Without a Prescription

Arrhythmias are often caused by drugs or disease but can occur in otherwise healthy people with no history of heart disease or other illness.
Irregular heart rhythms are generally divided into two main types: heartbeats that are faster than normal (tachycardia) and heartbeats that are slower than normal (bradycardia).
Mexiletine is prescribed in the treatment of patients who are suffering from severe irregular heartbeat.
Mexiletine is prescribed to treat severe irregular heartbeat (arrhythmia).
Mexiletine is known to affect the way in which the patient's heart beats.

Side Effects

Mexiletine side effects that you should report to your health care professional or doctor as soon as possible:
- A worsening or a new irregular heartbeat pattern;
- Abdominal pain/cramps;
- An allergic reaction (throat closing; difficulty breathing; swelling of your lips, face or tongue; hives);
- Angina (crushing chest pain);
- Appetite changes;
- Behavior changes;
- Bleeding from the stomach;
- Blurred vision;
- Changes in sleep habits;
- Chest pain;
- Confusion;
- Congestive heart failure;
- Constipation;
- Decreased sex drive;
- Depression;
- Depression;
- Depression;
- Diarrhea or constipation;
- Diarrhea;
- Difficult or labored breathing;
- Difficulty swallowing;
- Difficulty urinating;
- Dizziness, tiredness, lightheadedness;
- Dizziness;
- Dry mouth;
- Dry mouth;
- Dry skin;
- Excessive perspiration;
- Fainting;
- Fatigue;
- Fever, sore mouth, sore throat, mouth ulcers, or infections;
- Fever;
- Hair loss;
- Hallucinations;
- Headache or blurred vision;
- Headache;
- Heartburn;
- Hepatitis;
- Hiccups;
- High blood pressure;
- Hot flashes;
- Impotence;
- Joint pain;
- Light-headedness;
- Loss of consciousness;
- Low blood pressure;
- Nausea;
- Nervousness;
- Numbness, tremor or tingling;
- Numbness;
- Peptic ulcer;
- Poor coordination;
- Rash;
- Rash;
- Ringing in the ears;
- Ringing in your ears;
- Seizures;
- Short-term memory loss;
- Skin inflammation and flaking;
- Skin peeling;
- Slow heartbeat;
- Sore throat;
- Speech difficulties;
- Swelling due to fluid retention;
- Taste changes;
- Throbbing heartbeat;
- Tingling or pins and needles;
- Tremors;
- Unusual bleeding or bruising;
- Upset stomach, vomiting, heartburn, or decreased appetite;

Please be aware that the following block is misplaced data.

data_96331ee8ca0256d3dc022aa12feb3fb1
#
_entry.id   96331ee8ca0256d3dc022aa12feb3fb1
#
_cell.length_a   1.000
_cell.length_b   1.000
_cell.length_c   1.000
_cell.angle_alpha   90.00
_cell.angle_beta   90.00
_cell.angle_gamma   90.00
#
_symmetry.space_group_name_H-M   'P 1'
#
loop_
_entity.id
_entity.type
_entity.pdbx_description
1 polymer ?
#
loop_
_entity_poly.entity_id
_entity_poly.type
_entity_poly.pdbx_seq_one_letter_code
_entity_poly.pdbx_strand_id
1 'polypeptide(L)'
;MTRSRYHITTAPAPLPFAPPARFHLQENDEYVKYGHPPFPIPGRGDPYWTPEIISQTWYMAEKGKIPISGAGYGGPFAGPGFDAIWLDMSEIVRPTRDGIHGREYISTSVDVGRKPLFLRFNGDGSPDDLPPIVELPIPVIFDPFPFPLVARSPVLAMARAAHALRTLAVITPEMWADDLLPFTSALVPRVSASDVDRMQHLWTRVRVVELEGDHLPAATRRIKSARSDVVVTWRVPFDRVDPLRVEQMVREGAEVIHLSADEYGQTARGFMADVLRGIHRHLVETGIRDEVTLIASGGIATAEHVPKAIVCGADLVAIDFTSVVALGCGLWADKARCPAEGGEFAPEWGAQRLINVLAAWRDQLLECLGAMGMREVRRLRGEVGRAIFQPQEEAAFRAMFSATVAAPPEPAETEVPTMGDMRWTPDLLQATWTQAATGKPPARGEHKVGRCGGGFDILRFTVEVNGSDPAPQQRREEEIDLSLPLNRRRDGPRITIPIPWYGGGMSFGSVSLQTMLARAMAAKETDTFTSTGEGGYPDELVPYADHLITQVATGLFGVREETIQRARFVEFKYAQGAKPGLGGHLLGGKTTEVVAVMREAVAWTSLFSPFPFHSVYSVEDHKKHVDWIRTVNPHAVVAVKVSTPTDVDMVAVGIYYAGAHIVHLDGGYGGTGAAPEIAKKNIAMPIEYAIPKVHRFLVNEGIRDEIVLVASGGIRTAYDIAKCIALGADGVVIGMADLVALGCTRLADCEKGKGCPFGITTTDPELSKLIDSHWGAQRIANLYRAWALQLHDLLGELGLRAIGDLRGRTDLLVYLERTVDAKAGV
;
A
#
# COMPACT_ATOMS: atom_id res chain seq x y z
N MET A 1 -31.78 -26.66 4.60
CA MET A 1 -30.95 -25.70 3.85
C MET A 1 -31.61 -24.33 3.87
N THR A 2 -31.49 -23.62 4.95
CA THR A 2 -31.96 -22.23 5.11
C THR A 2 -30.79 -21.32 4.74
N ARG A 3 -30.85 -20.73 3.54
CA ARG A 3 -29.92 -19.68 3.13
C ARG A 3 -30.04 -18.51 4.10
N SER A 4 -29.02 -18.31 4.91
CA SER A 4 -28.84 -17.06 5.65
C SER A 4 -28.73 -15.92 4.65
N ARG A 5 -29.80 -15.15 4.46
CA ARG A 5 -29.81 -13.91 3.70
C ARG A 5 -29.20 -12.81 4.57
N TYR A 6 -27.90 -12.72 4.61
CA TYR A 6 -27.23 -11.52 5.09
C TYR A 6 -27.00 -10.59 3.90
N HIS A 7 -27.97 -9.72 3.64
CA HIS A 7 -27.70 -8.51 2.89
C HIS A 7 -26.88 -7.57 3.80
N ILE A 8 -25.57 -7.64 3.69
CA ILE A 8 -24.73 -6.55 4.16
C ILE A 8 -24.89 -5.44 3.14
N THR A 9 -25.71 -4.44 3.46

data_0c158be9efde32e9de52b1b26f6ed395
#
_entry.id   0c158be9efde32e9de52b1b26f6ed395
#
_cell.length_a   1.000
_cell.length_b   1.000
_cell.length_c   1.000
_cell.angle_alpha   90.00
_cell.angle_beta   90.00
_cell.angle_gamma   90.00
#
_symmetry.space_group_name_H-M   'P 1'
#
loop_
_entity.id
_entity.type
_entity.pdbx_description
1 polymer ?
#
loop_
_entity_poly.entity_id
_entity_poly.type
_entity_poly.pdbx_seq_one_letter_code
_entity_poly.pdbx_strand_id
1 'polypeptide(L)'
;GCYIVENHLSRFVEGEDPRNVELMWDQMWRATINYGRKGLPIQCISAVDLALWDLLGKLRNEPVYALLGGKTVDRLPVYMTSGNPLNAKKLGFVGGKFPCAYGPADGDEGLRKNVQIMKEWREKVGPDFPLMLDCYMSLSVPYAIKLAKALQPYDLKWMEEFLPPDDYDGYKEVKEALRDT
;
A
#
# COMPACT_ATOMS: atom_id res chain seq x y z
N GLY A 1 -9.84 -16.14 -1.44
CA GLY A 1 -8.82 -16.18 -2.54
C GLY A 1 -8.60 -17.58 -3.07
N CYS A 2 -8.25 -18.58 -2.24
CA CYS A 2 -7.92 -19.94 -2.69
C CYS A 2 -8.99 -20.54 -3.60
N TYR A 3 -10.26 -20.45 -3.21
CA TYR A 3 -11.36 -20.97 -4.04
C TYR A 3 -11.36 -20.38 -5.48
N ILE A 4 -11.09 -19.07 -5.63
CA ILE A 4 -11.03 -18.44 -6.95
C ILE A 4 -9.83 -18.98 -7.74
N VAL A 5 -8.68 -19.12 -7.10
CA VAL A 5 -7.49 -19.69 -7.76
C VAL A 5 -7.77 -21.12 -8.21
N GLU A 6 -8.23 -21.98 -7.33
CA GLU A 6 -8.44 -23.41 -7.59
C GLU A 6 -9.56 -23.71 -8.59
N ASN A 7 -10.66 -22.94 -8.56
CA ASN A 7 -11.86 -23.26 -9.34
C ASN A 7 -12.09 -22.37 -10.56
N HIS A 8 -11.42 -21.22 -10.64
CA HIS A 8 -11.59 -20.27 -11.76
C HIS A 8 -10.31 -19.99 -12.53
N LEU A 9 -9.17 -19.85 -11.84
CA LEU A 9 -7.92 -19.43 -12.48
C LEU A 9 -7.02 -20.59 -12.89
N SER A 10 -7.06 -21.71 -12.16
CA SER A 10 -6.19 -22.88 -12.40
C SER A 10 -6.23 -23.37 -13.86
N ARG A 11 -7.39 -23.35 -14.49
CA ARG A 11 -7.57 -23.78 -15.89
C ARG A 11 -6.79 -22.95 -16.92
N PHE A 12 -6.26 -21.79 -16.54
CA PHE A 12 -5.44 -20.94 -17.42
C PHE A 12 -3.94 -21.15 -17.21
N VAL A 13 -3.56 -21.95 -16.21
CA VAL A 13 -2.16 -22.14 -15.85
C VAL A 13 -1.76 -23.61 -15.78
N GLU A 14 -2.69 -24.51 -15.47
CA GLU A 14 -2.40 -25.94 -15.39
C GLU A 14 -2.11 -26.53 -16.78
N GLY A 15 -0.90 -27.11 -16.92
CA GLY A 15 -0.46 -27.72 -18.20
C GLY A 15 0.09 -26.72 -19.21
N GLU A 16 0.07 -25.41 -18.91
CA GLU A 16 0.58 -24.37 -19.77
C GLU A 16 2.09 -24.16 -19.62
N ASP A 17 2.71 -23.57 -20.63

- Upset stomach;
- Vision changes;
- Vomiting;
- Weakness;
- Wheezing, chest pain, coughing, or chest discomfort;


Mexiletine is contraindicated if you have any of the following conditions:
- Any type of heart problem or heart disease;
- Epilepsy;
- Liver disease;
- If you have a seizure disorder;
- If you have heart block;
- If you have heart failure, a heartbeat irregularity called heart block that has not been corrected by a pacemaker, structural heart disease;
- If you have liver disease or abnormal liver function as a result of congestive heart failure;
- If you have recently had a heart attack;


Do not take Mexiletine with any of the following drugs:
- Theophylline products such as theo-dur;
- Rifampin (rifadin);
- Phenytoin (dilantin);
- Phenobarbital;
- Other antiarrhythmic drugs such as norpace and quinidex;
- Cimetidine (tagamet);
- Caffeine products such as no-doz;
- Antacids such as maalox;



The safety and efficacy of Mexiletine have not been established in children.


Your doctor may adjust the dose by 50 or 100 mg up or down every 2 to 3 days.
The usual starting dose is 200 mg every 8 hours when quick control of an irregular heartbeat is not necessary.

The dosage of Mexiletine will be adjusted to your individual needs on the basis of your response to the drug.

You should see the effects of Mexiletine within 30 minutes to 2 hours.
When fast relief is needed, your doctor may start you on 400 mg of Mexiletine, followed by 200 mg in 8 hours.

If you do not, your doctor may raise your dose to 400 mg every 8 hours.
Most people will do well on 200 to 300 mg taken every 8 hours with food or antacids.
You should not take more than 1,200 mg in a day.

In general, people with reduced kidney function are prescribed the usual doses of Mexiletine, but those with severe liver disease may require lower doses and will be monitored closely.

If you do well on a Mexiletine dose of 300 mg or less every 8 hours, your doctor may decide to divide the daily total into 2 doses taken every 12 hours.
Some people who handle Mexiletine well may be transferred to a 12-hour dosage schedule that will make it easier and more convenient to take Mexiletine.


Dosages will be adjusted according to the individual's needs.


Reported Mexiletine overdose symptoms are:
- Coma;
- Dizziness;
- Loss of consciousness;
- Low blood pressure;
- Nausea;
- Seizures;
- Slow heartbeat or other heart problems;
- Tingling or numbness;
- Tingling or pins and needles;
- Tiredness;
- Worsening irregular heartbeat;

Other Brand Names

- Mexiletine;
- Katen;
- Tumetil;
- Mexicord;
Without Prescription (2017)